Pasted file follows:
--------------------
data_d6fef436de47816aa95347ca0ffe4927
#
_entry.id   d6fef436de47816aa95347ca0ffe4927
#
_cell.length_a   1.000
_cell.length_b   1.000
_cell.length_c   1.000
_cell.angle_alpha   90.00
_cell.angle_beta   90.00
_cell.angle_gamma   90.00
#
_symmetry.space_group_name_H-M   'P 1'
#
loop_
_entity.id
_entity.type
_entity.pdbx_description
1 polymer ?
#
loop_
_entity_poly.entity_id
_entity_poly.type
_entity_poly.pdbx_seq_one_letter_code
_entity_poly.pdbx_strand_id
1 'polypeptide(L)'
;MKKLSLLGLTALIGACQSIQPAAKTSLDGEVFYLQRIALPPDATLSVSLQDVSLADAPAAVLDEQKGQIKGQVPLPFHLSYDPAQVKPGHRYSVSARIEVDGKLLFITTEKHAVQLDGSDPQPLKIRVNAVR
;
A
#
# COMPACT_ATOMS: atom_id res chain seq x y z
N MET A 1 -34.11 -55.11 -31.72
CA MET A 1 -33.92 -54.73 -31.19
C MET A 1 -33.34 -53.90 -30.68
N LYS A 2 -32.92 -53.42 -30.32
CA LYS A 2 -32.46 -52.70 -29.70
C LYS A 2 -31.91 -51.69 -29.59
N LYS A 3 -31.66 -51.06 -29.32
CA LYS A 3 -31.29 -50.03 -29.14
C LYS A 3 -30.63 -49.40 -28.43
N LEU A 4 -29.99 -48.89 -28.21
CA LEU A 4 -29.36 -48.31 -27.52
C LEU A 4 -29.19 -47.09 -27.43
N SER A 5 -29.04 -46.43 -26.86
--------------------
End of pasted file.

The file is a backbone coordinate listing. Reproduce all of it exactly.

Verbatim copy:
data_d6fef436de47816aa95347ca0ffe4927
#
_entry.id   d6fef436de47816aa95347ca0ffe4927
#
_cell.length_a   1.000
_cell.length_b   1.000
_cell.length_c   1.000
_cell.angle_alpha   90.00
_cell.angle_beta   90.00
_cell.angle_gamma   90.00
#
_symmetry.space_group_name_H-M   'P 1'
#
loop_
_entity.id
_entity.type
_entity.pdbx_description
1 polymer ?
#
loop_
_entity_poly.entity_id
_entity_poly.type
_entity_poly.pdbx_seq_one_letter_code
_entity_poly.pdbx_strand_id
1 'polypeptide(L)'
;MKKLSLLGLTALIGACQSIQPAAKTSLDGEVFYLQRIALPPDATLSVSLQDVSLADAPAAVLDEQKGQIKGQVPLPFHLSYDPAQVKPGHRYSVSARIEVDGKLLFITTEKHAVQLDGSDPQPLKIRVNAVR
;
A
#
# COMPACT_ATOMS: atom_id res chain seq x y z
N MET A 1 -34.11 -55.11 -31.72
CA MET A 1 -33.92 -54.73 -31.19
C MET A 1 -33.34 -53.90 -30.68
N LYS A 2 -32.92 -53.42 -30.32
CA LYS A 2 -32.46 -52.70 -29.70
C LYS A 2 -31.91 -51.69 -29.59
N LYS A 3 -31.66 -51.06 -29.32
CA LYS A 3 -31.29 -50.03 -29.14
C LYS A 3 -30.63 -49.40 -28.43
N LEU A 4 -29.99 -48.89 -28.21
CA LEU A 4 -29.36 -48.31 -27.52
C LEU A 4 -29.19 -47.09 -27.43
N SER A 5 -29.04 -46.43 -26.86